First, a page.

that the organism causes a reduction in seedling emergence.

Reduction in the incidence of the disease by management practices

has been suggested. Johnson and Valleau (1933) noted that early spring

grazing by sheep removed the dead growth and reduced the primary

infection in the new spring growt,h. It has frequently been observed that

in any one season t,he first crop is more severely infected than the second



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WM. J. WHITE



or third. Toovey et al. (1936)advised cutting the first crop early before

injury becomes severe. While management practices afford a means of

reducing the damage, control undoubtedly is contingent upon developing

resistant varieties. While no such varieties have been developed as vet,

progress has been made towards that end.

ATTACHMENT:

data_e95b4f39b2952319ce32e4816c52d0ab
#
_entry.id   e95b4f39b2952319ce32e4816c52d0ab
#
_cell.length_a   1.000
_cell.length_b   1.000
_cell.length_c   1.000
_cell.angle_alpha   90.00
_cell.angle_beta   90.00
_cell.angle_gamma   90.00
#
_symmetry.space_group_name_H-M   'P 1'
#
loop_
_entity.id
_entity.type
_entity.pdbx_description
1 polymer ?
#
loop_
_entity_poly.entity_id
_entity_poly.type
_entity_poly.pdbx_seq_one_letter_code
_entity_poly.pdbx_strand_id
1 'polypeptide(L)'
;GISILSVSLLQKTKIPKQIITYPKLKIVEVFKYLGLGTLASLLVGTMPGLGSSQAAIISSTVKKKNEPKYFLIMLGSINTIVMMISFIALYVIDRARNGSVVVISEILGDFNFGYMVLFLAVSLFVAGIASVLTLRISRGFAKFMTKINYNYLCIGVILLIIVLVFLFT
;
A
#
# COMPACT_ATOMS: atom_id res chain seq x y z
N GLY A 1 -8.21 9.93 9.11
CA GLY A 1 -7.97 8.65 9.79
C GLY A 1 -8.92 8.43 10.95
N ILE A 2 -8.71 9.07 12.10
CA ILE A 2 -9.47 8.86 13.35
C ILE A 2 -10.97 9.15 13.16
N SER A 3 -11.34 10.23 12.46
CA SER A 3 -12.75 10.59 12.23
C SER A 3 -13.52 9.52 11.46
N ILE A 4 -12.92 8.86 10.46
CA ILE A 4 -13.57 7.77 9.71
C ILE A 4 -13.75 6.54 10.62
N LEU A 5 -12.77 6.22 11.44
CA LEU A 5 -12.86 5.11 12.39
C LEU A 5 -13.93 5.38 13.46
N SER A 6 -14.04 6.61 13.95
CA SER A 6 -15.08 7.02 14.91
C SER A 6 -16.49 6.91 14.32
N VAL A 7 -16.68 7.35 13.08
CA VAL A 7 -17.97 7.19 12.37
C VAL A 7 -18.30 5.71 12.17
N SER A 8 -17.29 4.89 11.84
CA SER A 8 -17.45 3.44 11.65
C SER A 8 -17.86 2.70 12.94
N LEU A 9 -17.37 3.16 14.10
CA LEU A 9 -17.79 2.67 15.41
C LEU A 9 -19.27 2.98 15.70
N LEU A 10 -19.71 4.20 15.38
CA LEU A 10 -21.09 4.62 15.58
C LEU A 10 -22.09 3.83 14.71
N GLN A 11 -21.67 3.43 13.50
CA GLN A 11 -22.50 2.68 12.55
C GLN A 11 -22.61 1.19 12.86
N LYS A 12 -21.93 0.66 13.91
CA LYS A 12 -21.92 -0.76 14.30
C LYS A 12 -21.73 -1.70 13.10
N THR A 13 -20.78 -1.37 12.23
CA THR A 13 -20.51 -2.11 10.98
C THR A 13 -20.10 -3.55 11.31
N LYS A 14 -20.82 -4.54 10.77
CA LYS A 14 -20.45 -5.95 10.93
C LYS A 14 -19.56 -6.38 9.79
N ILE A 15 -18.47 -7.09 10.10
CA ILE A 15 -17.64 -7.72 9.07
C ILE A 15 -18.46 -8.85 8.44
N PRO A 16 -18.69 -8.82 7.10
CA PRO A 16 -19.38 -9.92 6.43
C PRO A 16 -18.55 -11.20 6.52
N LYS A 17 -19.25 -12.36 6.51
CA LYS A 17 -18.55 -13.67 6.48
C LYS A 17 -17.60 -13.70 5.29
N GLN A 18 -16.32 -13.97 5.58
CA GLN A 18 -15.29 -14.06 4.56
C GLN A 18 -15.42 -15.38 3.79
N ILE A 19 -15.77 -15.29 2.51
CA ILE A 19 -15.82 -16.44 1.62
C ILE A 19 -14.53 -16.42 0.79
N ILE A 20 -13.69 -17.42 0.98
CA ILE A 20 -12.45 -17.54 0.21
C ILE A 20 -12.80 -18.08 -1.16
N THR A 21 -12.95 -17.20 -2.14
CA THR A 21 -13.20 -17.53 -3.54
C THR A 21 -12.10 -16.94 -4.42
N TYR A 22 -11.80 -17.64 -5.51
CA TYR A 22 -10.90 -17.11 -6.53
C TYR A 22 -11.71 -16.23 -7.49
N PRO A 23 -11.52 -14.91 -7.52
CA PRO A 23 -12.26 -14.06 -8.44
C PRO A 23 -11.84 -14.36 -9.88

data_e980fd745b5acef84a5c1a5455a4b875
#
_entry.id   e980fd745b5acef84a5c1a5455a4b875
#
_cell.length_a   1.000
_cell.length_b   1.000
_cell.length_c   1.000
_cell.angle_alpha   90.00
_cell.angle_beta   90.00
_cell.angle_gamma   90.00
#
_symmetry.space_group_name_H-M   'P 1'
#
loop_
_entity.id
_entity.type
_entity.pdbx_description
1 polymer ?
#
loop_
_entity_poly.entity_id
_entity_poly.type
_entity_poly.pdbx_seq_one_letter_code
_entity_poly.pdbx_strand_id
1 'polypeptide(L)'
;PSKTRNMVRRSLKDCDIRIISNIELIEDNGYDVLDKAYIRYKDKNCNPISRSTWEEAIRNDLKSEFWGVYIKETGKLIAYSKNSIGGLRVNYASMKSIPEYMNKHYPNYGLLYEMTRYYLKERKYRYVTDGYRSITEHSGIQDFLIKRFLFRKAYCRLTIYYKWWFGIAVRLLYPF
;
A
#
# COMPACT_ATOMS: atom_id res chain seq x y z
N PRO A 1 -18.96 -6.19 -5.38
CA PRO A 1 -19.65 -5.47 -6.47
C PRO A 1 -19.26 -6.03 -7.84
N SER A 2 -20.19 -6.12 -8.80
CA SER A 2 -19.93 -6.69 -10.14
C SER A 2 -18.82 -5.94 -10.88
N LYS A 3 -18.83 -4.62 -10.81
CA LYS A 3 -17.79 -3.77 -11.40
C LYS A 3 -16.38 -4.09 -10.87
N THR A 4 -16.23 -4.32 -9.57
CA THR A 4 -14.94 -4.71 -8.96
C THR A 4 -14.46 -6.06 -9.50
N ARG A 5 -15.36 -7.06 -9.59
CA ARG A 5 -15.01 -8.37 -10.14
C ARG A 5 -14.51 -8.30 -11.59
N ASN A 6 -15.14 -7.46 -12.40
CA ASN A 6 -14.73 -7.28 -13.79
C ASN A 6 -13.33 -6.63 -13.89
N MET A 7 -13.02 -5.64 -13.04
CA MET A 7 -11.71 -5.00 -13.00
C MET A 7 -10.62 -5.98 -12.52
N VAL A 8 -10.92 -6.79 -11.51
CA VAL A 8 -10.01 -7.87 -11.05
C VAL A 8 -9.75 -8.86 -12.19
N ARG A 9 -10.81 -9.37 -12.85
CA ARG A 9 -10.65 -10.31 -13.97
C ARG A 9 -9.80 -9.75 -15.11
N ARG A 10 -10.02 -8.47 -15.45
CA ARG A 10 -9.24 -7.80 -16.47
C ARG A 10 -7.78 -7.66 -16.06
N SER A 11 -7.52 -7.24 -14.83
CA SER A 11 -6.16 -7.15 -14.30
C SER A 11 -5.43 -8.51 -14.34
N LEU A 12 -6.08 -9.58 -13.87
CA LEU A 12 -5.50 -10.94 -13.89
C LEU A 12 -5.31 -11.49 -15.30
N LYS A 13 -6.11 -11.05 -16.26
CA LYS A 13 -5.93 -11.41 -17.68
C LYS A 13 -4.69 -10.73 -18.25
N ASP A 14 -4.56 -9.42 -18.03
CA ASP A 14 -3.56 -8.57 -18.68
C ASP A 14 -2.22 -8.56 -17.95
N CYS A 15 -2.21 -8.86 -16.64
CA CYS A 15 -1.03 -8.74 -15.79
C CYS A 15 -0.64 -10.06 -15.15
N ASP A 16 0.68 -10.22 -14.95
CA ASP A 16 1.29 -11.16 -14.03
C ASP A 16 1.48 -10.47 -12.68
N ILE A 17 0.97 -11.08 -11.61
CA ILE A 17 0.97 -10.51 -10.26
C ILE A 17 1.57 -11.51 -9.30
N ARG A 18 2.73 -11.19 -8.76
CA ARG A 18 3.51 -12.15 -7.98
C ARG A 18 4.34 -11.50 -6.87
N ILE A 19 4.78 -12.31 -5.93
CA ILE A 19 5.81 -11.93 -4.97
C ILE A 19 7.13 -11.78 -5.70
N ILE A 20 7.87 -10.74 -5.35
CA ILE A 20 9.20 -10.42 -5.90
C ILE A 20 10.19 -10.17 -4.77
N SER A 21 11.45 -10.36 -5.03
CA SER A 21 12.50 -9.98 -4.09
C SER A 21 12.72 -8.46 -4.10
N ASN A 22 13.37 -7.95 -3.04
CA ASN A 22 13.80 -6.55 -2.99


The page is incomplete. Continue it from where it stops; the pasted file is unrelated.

Johnson and Valleau (1933)noted that varieties differed in degree of

infection. Richards (1934) recorded marked intervarietal differences in

susceptibility. Toovey et al. (1936) recorded that a t Cambridge a strain

from Iraq was highly susceptible and that in Norfolk varieties were

observed to differ in susceptibility. Peterson and Melchers (1942) found

M . falcata and M . ruthenica more resistant than common alfalfa. Reitz

et al. (1948) reported that varieties, strains, and species differed significantly in resistance both to natural field infection and to artificial

inoculation in the greenhouse. The occurrence of interviarietal and

interspecific differences in disease reaction is evidence of inherent variation for resistance and also is suggestive of the possibilites of breeding

resistant strains and varieties.

Reitz et al. (1948)established that significant differences in resistance